Daniel Kitsch lost his vision when he was barely 13 months old.
But the 46-year-old can ride a mountain bike, navigate the wilderness alone, climb trees and recognise a building as far as 1,000 feet away. And he is also the only visually-impaired person to have been awarded a certificate to act as a guide for other people with visual disabilities in the United States.
Mr. Kitsch says he has taught himself to see, and his ears are his eyes. Those who have seen Tamil film Thandavam would also agree he is an inspiration to many. “Blindness is just a condition like any situation we all face. We just need to find ways to adapt to it,” he says. He uses simple techniques to interpret the world around him and encourages people with visual impairments to do the same.
While he walks around or wades through traffic, you hear him make clicking sounds with his tongue at regular intervals. By making these clicks and listening to the rebounding echoes, he says he can “see” the world in sound, in the same way that dolphins and bats can.
The sound of the click that bounces off from an object and the time it takes for the echo to return to him tells Mr. Kitsch the distance of the object and its location. And, these echoes are loaded with other information too, such as the size, shape and texture of an object.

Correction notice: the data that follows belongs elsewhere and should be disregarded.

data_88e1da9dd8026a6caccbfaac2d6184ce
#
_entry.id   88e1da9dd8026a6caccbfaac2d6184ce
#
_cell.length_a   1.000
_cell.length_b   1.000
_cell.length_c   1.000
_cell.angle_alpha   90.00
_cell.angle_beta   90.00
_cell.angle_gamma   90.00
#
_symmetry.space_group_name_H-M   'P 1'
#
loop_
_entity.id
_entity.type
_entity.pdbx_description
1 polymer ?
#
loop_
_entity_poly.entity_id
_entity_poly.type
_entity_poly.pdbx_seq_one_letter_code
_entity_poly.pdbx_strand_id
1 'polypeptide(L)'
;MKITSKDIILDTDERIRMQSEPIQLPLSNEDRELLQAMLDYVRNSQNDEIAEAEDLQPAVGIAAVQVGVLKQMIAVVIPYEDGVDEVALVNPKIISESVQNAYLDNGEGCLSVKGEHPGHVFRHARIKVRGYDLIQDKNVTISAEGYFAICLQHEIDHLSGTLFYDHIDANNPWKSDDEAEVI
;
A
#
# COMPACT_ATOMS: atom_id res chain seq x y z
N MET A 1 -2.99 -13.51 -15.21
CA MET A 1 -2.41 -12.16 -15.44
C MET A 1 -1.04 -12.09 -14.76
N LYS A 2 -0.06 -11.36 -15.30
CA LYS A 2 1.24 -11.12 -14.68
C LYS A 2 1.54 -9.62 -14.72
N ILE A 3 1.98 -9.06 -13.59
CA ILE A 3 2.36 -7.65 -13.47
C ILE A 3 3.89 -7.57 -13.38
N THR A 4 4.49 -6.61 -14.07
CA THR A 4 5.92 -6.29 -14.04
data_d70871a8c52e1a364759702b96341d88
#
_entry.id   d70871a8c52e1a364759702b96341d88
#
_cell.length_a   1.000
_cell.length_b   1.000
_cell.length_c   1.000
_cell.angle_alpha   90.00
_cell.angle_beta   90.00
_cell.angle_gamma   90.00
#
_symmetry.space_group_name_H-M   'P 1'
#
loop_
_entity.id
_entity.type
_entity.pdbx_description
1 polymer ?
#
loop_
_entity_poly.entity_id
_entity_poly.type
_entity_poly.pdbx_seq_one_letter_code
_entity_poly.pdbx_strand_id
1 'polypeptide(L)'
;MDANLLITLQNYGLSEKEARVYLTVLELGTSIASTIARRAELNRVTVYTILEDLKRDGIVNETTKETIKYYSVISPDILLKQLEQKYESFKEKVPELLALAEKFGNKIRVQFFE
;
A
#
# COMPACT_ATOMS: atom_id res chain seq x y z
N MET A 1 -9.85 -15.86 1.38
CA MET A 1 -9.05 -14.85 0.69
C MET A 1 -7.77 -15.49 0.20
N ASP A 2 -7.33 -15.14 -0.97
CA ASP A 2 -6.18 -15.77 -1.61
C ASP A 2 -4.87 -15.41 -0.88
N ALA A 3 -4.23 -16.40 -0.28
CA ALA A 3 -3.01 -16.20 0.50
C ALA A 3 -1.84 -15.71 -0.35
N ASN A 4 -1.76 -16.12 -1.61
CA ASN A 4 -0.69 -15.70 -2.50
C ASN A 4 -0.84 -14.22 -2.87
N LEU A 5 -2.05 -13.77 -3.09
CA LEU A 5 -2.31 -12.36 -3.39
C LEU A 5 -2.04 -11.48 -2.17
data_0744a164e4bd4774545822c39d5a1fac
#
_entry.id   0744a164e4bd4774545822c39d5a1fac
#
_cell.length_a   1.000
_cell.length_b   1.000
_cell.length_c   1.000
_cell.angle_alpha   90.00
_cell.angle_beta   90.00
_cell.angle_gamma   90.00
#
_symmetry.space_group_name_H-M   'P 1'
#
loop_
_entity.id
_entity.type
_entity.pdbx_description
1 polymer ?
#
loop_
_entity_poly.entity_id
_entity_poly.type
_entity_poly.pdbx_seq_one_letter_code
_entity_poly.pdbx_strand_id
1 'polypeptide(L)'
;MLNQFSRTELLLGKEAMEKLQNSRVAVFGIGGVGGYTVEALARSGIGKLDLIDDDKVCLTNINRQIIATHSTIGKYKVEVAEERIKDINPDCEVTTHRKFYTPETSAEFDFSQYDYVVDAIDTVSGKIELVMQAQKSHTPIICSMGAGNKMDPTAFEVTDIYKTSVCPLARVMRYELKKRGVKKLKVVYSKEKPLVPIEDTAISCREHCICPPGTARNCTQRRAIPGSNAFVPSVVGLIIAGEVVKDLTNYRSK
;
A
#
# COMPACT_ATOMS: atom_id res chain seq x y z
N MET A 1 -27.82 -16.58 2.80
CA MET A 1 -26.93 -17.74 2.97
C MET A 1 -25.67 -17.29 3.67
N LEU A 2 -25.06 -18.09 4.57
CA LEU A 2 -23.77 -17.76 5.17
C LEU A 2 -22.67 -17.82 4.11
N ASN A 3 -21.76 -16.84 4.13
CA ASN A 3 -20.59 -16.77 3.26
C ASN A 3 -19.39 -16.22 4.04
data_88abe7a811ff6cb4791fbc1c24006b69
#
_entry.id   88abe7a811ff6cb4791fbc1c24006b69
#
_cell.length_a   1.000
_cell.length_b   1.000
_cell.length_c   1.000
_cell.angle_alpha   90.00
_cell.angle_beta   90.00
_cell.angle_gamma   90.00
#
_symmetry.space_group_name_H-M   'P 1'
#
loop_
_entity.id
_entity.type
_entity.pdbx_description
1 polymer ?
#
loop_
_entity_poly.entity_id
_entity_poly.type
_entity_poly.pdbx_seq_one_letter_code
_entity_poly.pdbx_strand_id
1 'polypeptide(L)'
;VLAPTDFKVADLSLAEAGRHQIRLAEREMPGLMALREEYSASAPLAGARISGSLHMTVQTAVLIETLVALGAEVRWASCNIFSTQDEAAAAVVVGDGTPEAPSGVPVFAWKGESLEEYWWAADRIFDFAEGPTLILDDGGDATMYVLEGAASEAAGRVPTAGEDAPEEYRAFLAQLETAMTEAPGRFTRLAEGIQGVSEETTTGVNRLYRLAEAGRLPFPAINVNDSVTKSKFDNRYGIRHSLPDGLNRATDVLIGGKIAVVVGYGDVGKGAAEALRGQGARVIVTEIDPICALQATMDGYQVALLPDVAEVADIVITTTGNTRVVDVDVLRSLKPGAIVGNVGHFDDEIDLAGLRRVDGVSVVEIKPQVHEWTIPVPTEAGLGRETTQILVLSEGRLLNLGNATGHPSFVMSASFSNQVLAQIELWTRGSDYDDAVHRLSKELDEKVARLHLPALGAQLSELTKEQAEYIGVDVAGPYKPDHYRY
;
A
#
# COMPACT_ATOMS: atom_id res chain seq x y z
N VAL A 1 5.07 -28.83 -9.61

“Our brain has always had the ability to process non-visual images. The techniques I urge people to use are very simple to use but take time to refine,” he says.
Mr. Kitsch has trained himself to hear these slight echoes and to interpret the sounds of echoes bouncing off objects, like cars, trees and poles. He has given a name to what he does — he calls it “FlashSonar” — but it’s more commonly known by its scientific term, echolocation.
Mr. Kitsch, along with a team runs a non-profit organisation, World Access for the Blind, in the US. The institute offers training to persons with visual impairment on how to interact with one’s environment, using echolocation as a primary tool.
Mr. Kitsch was in the city on Sunday to initiate collaborations with the National Association for the Blind, and has been urging people to take to these techniques. “Training people here on these techniques is different. The methods have to be culturally suited,” he says.
“I find many contradictions in the Indian society. While people here are warm and welcoming, as a blind person I feel the society here can be oppressive. Also, the noise levels in India are high, the traffic is chaotic. Those with visual impairments need to be stronger here,” he said.